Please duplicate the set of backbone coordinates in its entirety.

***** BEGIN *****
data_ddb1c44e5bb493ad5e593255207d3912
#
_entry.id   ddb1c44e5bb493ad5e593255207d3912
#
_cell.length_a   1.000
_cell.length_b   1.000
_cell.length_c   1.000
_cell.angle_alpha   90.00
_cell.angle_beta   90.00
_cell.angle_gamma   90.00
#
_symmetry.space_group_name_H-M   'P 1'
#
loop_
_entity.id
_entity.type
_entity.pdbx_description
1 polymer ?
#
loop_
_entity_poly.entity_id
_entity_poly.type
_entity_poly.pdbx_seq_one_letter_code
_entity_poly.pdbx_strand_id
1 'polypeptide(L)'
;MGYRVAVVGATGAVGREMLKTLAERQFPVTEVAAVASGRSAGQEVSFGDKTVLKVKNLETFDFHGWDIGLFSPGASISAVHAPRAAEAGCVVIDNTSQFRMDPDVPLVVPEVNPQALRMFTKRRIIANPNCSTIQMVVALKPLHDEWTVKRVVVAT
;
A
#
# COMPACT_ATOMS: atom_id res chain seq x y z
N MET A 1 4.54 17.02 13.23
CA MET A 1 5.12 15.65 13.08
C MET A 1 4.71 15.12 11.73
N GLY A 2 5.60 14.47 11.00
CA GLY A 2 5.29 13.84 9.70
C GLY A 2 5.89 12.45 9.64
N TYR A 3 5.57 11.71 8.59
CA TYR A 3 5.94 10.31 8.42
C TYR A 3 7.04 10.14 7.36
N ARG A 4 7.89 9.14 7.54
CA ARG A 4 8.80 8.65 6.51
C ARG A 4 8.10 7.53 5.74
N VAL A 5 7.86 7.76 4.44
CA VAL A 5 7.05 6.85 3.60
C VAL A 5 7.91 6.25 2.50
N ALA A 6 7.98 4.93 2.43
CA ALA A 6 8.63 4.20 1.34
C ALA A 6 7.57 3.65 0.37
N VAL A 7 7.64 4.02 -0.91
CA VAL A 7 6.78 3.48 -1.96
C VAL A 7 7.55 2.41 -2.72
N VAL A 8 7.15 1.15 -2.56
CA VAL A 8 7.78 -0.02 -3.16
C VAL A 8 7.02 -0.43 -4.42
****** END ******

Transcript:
data_ddb1c44e5bb493ad5e593255207d3912
#
_entry.id   ddb1c44e5bb493ad5e593255207d3912
#
_cell.length_a   1.000
_cell.length_b   1.000
_cell.length_c   1.000
_cell.angle_alpha   90.00
_cell.angle_beta   90.00
_cell.angle_gamma   90.00
#
_symmetry.space_group_name_H-M   'P 1'
#
loop_
_entity.id
_entity.type
_entity.pdbx_description
1 polymer ?
#
loop_
_entity_poly.entity_id
_entity_poly.type
_entity_poly.pdbx_seq_one_letter_code
_entity_poly.pdbx_strand_id
1 'polypeptide(L)'
;MGYRVAVVGATGAVGREMLKTLAERQFPVTEVAAVASGRSAGQEVSFGDKTVLKVKNLETFDFHGWDIGLFSPGASISAVHAPRAAEAGCVVIDNTSQFRMDPDVPLVVPEVNPQALRMFTKRRIIANPNCSTIQMVVALKPLHDEWTVKRVVVAT
;
A
#
# COMPACT_ATOMS: atom_id res chain seq x y z
N MET A 1 4.54 17.02 13.23
CA MET A 1 5.12 15.65 13.08
C MET A 1 4.71 15.12 11.73
N GLY A 2 5.60 14.47 11.00
CA GLY A 2 5.29 13.84 9.70
C GLY A 2 5.89 12.45 9.64
N TYR A 3 5.57 11.71 8.59
CA TYR A 3 5.94 10.31 8.42
C TYR A 3 7.04 10.14 7.36
N ARG A 4 7.89 9.14 7.54
CA ARG A 4 8.80 8.65 6.51
C ARG A 4 8.10 7.53 5.74
N VAL A 5 7.86 7.76 4.44
CA VAL A 5 7.05 6.85 3.60
C VAL A 5 7.91 6.25 2.50
N ALA A 6 7.98 4.93 2.43
CA ALA A 6 8.63 4.20 1.34
C ALA A 6 7.57 3.65 0.37
N VAL A 7 7.64 4.02 -0.91
CA VAL A 7 6.78 3.48 -1.96
C VAL A 7 7.55 2.41 -2.72
N VAL A 8 7.15 1.15 -2.56
CA VAL A 8 7.78 -0.02 -3.16
C VAL A 8 7.02 -0.43 -4.42